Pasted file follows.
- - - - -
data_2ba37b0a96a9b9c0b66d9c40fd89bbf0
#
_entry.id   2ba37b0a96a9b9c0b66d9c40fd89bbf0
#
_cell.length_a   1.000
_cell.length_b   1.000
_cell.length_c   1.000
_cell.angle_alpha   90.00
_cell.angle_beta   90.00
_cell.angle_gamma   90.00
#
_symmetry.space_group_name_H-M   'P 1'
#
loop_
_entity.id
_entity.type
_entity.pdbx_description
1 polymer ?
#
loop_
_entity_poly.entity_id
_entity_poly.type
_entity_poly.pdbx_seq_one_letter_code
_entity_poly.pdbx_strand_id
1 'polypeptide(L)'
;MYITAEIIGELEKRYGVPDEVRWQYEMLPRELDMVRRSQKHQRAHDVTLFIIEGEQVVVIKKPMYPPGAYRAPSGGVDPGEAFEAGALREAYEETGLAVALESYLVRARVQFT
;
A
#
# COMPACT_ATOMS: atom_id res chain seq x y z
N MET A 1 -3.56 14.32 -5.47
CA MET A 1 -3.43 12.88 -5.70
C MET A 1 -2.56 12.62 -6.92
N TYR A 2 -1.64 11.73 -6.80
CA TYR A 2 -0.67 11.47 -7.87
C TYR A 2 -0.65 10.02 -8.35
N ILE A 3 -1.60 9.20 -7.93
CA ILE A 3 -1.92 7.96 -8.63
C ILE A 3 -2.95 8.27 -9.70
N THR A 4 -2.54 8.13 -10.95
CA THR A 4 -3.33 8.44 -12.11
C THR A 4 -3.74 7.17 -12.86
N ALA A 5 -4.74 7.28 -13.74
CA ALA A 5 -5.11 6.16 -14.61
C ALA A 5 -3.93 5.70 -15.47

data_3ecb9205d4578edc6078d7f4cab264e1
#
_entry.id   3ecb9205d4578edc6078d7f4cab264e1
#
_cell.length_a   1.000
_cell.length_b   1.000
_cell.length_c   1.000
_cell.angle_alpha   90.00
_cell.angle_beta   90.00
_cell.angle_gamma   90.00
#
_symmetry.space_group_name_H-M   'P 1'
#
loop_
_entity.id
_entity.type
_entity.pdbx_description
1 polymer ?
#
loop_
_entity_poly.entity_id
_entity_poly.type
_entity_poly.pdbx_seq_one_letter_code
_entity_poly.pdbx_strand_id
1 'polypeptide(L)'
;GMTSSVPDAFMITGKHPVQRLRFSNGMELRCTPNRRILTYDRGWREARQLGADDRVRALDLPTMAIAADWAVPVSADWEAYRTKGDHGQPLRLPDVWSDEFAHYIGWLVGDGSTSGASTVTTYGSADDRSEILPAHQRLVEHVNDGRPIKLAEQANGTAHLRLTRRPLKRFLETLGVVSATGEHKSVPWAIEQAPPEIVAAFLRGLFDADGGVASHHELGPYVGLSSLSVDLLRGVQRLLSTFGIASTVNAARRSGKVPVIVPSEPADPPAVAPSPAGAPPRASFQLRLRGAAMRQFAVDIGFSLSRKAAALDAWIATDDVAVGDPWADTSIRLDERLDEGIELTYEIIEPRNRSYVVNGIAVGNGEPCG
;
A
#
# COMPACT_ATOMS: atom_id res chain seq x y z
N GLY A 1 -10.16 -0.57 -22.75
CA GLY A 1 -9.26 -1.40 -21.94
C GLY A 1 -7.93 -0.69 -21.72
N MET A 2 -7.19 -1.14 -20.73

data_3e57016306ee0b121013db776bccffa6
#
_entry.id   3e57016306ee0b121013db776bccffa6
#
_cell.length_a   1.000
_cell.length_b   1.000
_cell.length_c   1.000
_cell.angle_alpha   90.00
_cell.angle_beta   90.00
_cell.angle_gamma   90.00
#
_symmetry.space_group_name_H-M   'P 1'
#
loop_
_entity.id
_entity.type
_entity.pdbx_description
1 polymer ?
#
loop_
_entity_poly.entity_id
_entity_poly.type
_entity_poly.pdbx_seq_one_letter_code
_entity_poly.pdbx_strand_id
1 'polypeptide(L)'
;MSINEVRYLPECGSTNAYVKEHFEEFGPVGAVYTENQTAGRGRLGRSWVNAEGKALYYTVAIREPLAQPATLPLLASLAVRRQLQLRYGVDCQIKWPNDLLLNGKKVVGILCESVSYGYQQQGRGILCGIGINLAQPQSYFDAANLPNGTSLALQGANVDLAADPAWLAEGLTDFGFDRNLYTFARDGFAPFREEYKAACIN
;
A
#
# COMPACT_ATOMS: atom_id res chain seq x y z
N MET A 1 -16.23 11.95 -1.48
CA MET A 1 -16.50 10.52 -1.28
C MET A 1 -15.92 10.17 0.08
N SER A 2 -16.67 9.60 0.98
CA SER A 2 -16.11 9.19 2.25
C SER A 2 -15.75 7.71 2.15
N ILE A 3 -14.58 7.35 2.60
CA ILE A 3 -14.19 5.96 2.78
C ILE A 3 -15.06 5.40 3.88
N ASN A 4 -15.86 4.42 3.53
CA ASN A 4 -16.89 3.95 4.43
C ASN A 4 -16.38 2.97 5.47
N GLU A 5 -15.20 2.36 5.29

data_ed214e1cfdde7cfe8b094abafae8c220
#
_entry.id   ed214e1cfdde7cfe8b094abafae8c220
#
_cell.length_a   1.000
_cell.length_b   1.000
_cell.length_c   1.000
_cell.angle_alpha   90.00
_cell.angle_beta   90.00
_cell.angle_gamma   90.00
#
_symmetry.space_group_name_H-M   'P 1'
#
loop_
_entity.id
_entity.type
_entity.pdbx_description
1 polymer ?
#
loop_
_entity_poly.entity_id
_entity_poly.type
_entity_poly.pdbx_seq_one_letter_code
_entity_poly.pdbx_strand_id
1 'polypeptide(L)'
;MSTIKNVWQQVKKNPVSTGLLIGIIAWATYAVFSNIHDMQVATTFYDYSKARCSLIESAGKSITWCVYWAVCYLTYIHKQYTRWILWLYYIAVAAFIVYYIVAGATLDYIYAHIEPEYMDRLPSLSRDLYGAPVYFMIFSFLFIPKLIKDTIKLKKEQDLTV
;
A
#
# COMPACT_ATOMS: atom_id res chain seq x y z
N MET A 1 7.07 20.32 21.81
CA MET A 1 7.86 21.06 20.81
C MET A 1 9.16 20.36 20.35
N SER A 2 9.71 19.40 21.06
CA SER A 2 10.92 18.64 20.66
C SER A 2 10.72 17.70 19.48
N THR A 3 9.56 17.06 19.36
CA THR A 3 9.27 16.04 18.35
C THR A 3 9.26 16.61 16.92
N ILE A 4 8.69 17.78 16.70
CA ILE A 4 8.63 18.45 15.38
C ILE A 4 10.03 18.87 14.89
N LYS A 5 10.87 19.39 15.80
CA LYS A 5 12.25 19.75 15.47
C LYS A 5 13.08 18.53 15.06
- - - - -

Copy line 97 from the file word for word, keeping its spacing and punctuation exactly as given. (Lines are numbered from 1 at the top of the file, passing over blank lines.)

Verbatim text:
1 polymer ?